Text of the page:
Monday, February 20, 2017
Can comedy save the nation?
In 1870 a corrupt mobster known as Boss Tweed led an organization that basically controlled New York City politics. Through his influence he was able to stack the city with elected officials who were in his pocket. He then used these officials to defraud the city the equivalent of billions today. Personality-wise, he was quite ostentatious, proudly wearing large diamonds while living in an opulent mansion on Fifth Avenue.
Harpers Weekly magazine wrote piece after piece denouncing this criminal, but most of his supporters were essentially illiterate so the articles were not widely read.
In the next election most of Tweed’s cronies were unceremoniously booted out of office and a few years later Tweed himself was convicted and sent to prison.
So why do I tell this story? Substitute SNL for Thomas Nast cartoons.
I can’t begin to applaud SNL enough not only for their stand against Boss Trump but for how well they are delivering the message. The writing is superb and the performers are amazing. Kate McKinnon is the next Lucy or Carol Burnett. Melissa McCarthy and Alec Baldwin have absolutely nailed their targets, as did Tina Fey in previous elections. And the rest of the cast is equally terrific.
This says two things to me. One: If you show something on TV that everyone wants to watch, large broad audiences are still possible. The argument that TV has to be niche now to succeed doesn’t necessarily hold water.
And two: Just as Thomas Nast’s cartoons got the population’s attention, SNL might just have a big impact. Lots of young folks who really didn’t care much about the last election are now opening their eyes to the chaos this administration has wrought. And we can only hope that they will react accordingly.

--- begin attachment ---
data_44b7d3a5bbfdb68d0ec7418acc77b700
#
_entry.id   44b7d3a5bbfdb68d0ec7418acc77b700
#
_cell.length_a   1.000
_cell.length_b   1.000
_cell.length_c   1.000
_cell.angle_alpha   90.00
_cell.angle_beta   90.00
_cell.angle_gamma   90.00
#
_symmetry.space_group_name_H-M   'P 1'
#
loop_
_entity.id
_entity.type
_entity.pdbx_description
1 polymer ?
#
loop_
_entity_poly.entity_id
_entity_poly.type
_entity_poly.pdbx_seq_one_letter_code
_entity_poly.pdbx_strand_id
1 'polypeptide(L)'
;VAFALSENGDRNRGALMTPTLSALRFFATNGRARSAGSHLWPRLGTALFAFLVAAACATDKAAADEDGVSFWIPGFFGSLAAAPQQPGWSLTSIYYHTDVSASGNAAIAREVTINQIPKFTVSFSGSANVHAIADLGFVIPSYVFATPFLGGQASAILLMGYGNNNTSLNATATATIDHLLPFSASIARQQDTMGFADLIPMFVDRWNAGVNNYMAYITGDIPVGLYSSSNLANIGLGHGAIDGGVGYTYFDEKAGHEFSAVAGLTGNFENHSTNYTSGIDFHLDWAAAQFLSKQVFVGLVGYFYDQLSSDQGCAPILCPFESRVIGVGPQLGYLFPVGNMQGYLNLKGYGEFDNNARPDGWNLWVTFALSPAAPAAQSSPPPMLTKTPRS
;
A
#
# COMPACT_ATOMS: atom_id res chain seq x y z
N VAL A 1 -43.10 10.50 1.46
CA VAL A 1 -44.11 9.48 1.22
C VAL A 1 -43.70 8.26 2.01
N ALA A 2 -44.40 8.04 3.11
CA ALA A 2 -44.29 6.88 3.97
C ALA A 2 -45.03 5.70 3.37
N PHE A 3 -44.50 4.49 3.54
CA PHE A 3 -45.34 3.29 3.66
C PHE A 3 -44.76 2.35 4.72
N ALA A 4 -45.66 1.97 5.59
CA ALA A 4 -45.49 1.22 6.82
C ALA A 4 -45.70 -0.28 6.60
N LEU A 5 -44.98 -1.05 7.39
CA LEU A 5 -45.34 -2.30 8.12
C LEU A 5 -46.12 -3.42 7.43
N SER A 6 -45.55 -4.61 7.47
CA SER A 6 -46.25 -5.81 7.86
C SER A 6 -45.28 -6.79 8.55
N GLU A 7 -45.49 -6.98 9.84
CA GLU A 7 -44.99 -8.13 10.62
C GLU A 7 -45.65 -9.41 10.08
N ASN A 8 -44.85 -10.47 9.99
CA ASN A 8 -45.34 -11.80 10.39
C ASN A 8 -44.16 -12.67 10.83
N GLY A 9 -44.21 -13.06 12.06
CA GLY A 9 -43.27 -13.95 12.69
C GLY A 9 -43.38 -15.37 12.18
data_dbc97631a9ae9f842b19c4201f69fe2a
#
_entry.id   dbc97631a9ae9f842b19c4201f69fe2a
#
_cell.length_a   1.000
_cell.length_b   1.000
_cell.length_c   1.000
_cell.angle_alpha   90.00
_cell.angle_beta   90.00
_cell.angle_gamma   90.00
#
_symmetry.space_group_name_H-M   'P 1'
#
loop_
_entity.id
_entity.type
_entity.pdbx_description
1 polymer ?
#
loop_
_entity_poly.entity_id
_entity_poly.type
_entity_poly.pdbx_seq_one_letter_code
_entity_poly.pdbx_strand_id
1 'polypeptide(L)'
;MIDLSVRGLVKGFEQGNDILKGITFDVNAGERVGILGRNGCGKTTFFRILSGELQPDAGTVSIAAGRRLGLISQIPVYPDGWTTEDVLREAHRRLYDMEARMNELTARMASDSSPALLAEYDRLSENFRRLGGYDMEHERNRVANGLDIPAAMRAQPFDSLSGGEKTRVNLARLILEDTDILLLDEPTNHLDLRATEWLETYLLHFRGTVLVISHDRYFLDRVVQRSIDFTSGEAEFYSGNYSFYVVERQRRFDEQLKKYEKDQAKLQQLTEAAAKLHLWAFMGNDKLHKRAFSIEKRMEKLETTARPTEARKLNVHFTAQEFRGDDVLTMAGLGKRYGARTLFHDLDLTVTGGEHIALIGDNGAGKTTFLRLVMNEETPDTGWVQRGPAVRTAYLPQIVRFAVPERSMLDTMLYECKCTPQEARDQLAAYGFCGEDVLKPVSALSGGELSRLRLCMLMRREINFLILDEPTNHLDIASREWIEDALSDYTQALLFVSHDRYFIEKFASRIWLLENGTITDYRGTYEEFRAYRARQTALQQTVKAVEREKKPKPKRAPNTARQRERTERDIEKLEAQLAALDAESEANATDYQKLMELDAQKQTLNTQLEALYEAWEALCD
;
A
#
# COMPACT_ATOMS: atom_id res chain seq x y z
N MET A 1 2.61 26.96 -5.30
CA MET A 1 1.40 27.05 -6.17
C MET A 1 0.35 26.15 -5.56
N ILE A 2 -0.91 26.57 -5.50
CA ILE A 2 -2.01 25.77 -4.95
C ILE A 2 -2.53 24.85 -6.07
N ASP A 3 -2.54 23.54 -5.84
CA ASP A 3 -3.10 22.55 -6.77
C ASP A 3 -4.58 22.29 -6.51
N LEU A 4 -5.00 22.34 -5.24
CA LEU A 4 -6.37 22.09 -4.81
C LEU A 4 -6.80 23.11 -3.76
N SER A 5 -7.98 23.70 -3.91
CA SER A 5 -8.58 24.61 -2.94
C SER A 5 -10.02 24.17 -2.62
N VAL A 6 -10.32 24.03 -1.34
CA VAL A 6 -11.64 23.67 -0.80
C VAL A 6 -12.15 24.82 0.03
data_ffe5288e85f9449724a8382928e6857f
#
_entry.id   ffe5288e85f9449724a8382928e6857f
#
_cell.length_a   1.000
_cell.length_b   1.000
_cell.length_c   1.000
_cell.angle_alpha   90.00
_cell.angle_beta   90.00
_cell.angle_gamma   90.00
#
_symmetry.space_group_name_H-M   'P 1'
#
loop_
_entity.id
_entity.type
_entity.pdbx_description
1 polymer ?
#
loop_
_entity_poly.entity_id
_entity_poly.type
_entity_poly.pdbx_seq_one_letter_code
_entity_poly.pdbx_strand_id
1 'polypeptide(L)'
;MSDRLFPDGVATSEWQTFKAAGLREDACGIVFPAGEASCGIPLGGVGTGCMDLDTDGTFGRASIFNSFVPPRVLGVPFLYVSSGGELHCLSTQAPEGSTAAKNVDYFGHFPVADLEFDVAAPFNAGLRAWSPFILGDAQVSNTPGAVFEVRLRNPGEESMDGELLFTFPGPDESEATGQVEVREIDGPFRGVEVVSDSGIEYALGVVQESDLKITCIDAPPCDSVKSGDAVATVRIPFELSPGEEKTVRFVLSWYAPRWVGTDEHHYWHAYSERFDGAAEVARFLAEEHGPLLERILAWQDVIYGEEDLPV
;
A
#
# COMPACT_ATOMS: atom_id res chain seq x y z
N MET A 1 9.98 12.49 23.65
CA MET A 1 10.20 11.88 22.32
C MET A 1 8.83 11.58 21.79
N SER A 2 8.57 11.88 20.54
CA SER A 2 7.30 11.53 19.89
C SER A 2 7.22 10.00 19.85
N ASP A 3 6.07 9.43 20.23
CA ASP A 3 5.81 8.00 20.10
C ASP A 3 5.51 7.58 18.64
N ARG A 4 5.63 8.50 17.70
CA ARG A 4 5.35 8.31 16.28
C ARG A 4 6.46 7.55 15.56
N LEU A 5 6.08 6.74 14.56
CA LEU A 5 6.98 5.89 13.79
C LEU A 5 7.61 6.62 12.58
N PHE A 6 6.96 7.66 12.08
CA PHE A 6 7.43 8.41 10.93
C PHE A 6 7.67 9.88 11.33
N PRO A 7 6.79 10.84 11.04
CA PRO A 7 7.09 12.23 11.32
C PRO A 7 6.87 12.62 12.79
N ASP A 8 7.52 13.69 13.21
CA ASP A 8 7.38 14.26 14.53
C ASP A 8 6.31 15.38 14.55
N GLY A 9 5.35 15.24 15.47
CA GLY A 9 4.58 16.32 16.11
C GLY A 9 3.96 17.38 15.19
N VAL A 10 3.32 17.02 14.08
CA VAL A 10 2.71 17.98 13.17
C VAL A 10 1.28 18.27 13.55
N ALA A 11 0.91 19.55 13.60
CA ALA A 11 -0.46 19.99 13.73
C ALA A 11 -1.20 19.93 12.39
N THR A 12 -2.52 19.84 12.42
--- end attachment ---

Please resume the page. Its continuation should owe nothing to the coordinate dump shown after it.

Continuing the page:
Boss Tweed tried to discredit Nast and even strong-arm Harper’s Magazine into silencing him. (Sound familiar?). To the publication’s credit, it stuck by its cartoonist. NBC is not backing down anytime soon, that’s for sure. Not with THOSE numbers.
Sure there are news commentators that are railing at the disarray in the White House. And newspapers are pointing out daily that the support team the president is surrounding himself with is every bit as corrupt and self-serving as Boss Tweed’s lackeys. They (Trumps appointees) have absolutely no interest whatsoever in serving the voters who entrusted Trump to lead on their behalf.
But that public is not reading those articles. Or watching those commentaries.
They are, however, watching SNL. Just as with Mr. Nast’s cartoons, COMEDY can reach people where other outlets can’t. At one time Edward R. Murrow and Walter Cronkite delivered the message. Now it’s Kate McKinnon and Alec Baldwin.
Boss Trump continues to lash out at the press, but like everything else, he’s missing the point.
COMEDY is mightier than the sword.